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Health and medicine

Inhaled insulin passes hurdle

The FDA still has the final word on whether to endorse the inhalers that could replace daily shots for some diabetics.

By Associated Press
Published September 9, 2005

WASHINGTON - Like other diabetics, Rebecca Wilkes Killion would be elated if she could reduce the number of times a day she has to inject herself with insulin to control her blood sugar.

She might be able to do just that, if the Food and Drug Administration goes along with its advisers' recommendation that an inhaled form of insulin be approved for sale.

"I take four shots a day and the fourth one is the hardest one," said Killion, of Bowie, Md., who served as the patient representative on the panel during the hearing on the drug. "I'm tired of it. If I could get myself down to one I'd be thrilled. A lot of people resist it because they are afraid of the needles."

Members of the FDA's Endocrinologic and Metabolic Drugs Advisory Committee voted 7-2 on Thursday to recommend the agency approve the drug and inhaler device for each of the two major types of diabetes.

The FDA usually follows the recommendations of its advisory committees, but it isn't required to do so. The insulin is being developed by Pfizer, Sanofi-Aventis and Nektar Therapeutics, which are promoting it as a convenient alternative to the injections millions of diabetics must take several times a day. They say many diabetics who have trouble taking all their injections will be much more likely to use an inhaler.

Still, the inhaled insulin, called Exubera by its developers, presents some problems, as noted by the dissenters on the panel. In a separate vote, the panel voted 5-4 that the developers had not performed enough tests to determine the effects of inhaled insulin on people with lung disease.

Other panelists expressed concerns it would be difficult to train doctors and people with diabetes in the proper use and maintenance of the inhaler device. Drug company representatives suggested the inhaler was not any more complicated than the injections many diabetics now must rely on.

Committee members recommended no specific restrictions on the drug, although Dr. David Orloff, director of the FDA division that would oversee the drug, said it would probably be prohibited for use by smokers, whose blood sugar could drop dangerously low because their lungs would absorb much more inhaled insulin.

Panelists also said they were concerned the drug had not been adequately tested on people who do not smoke but are regularly exposed to secondhand smoke.

Orloff said the FDA would take all the panel's concerns into account.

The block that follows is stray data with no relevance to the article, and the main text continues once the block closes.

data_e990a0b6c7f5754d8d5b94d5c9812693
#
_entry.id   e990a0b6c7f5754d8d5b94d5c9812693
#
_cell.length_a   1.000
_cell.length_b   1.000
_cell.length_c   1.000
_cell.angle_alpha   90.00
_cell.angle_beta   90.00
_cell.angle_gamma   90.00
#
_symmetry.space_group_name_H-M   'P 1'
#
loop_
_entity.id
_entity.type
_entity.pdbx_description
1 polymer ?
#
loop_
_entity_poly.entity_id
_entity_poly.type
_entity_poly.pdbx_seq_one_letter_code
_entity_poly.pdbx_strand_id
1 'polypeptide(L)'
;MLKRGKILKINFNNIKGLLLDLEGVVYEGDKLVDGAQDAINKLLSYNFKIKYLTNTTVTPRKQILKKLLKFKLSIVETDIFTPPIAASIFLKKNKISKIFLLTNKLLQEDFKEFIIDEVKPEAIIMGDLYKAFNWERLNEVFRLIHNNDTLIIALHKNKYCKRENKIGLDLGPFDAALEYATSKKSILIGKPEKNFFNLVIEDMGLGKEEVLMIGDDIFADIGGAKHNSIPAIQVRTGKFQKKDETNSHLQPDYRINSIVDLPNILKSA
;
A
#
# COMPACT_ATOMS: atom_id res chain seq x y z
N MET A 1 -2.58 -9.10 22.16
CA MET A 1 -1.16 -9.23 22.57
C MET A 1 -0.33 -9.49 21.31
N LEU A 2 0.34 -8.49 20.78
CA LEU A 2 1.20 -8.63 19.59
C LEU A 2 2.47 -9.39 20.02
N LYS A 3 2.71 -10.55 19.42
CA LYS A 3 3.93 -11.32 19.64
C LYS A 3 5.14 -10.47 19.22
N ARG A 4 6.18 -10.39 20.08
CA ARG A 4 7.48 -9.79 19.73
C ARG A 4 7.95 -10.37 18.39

The companies proposed to conduct studies on the long-term effects of the drug until 2019.

"We understand the need to assess the long-term effects on pulmonary function," said Dr. Neville Jackson of Pfizer.

During drug trials, researchers found that inhaled insulin generally was as effective as injections in controlling blood sugar levels. Some patients who took inhaled insulin complained of coughing and a small decrease in breathing capacity.

It is estimated more than 18-million people in the U.S. have diabetes, although some do not know it. The number of people with diabetes is believed to have tripled in the past quarter-century.

Most have Type 2, a condition linked to obesity that occurs when the body cannot effectively use the insulin it makes. Sometimes this can be treated with pills instead of injections.

Fewer than 10 percent have Type 1, a disorder in which the immune system attacks insulin-producing cells in the pancreas. This is sometimes called juvenile diabetes.

An FDA medical officer questioned whether inhaled insulin could provide a precise enough dose to treat people with Type 1 diabetes.

Inhaled insulin could be used to manage blood sugar levels for people with either type of diabetes who need insulin injections before meals.

The drug would not replace longer-acting insulin injections some diabetics, particularly those with Type 1 diabetes, need to take in the morning or before bed, according to FDA documents.

HOW IT WORKS

The inhaled insulin comes in a dry-powder delivery system similar to some asthma inhalers. When it hits the lungs, it's absorbed directly into the bloodstream, making it take effect faster than injected insulin.

Sources: www.webmd.com www.diabetesnet.com

[Last modified September 9, 2005, 01:19:15]


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